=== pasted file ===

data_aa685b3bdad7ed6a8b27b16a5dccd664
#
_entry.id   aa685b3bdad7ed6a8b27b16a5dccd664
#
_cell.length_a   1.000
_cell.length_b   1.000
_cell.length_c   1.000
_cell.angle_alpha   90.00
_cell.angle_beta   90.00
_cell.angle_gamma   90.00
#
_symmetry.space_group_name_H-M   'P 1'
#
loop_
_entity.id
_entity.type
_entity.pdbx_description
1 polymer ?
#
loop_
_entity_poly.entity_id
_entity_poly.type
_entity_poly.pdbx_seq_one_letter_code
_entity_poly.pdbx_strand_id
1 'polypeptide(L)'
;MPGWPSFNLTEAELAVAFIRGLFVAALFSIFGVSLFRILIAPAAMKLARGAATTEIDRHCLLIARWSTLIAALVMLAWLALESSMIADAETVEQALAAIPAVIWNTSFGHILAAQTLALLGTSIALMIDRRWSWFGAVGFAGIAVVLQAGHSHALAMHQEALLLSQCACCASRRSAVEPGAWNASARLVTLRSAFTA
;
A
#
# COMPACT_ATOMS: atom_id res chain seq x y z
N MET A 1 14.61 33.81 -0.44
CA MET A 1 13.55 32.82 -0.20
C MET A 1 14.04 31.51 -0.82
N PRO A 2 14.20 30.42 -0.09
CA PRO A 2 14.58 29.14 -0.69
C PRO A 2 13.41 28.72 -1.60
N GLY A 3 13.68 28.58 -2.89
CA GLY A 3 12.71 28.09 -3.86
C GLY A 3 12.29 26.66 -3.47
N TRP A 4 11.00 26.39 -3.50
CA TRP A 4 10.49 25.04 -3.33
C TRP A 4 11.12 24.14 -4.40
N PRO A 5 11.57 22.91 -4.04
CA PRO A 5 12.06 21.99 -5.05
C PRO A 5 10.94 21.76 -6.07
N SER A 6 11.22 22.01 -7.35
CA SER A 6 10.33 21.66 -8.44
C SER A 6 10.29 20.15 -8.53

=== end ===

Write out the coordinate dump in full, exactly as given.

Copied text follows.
data_aa685b3bdad7ed6a8b27b16a5dccd664
#
_entry.id   aa685b3bdad7ed6a8b27b16a5dccd664
#
_cell.length_a   1.000
_cell.length_b   1.000
_cell.length_c   1.000
_cell.angle_alpha   90.00
_cell.angle_beta   90.00
_cell.angle_gamma   90.00
#
_symmetry.space_group_name_H-M   'P 1'
#
loop_
_entity.id
_entity.type
_entity.pdbx_description
1 polymer ?
#
loop_
_entity_poly.entity_id
_entity_poly.type
_entity_poly.pdbx_seq_one_letter_code
_entity_poly.pdbx_strand_id
1 'polypeptide(L)'
;MPGWPSFNLTEAELAVAFIRGLFVAALFSIFGVSLFRILIAPAAMKLARGAATTEIDRHCLLIARWSTLIAALVMLAWLALESSMIADAETVEQALAAIPAVIWNTSFGHILAAQTLALLGTSIALMIDRRWSWFGAVGFAGIAVVLQAGHSHALAMHQEALLLSQCACCASRRSAVEPGAWNASARLVTLRSAFTA
;
A
#
# COMPACT_ATOMS: atom_id res chain seq x y z
N MET A 1 14.61 33.81 -0.44
CA MET A 1 13.55 32.82 -0.20
C MET A 1 14.04 31.51 -0.82
N PRO A 2 14.20 30.42 -0.09
CA PRO A 2 14.58 29.14 -0.69
C PRO A 2 13.41 28.72 -1.60
N GLY A 3 13.68 28.58 -2.89
CA GLY A 3 12.71 28.09 -3.86
C GLY A 3 12.29 26.66 -3.47
N TRP A 4 11.00 26.39 -3.50
CA TRP A 4 10.49 25.04 -3.33
C TRP A 4 11.12 24.14 -4.40
N PRO A 5 11.57 22.91 -4.04
CA PRO A 5 12.06 21.99 -5.05
C PRO A 5 10.94 21.76 -6.07
N SER A 6 11.22 22.01 -7.35
CA SER A 6 10.33 21.66 -8.44
C SER A 6 10.29 20.15 -8.53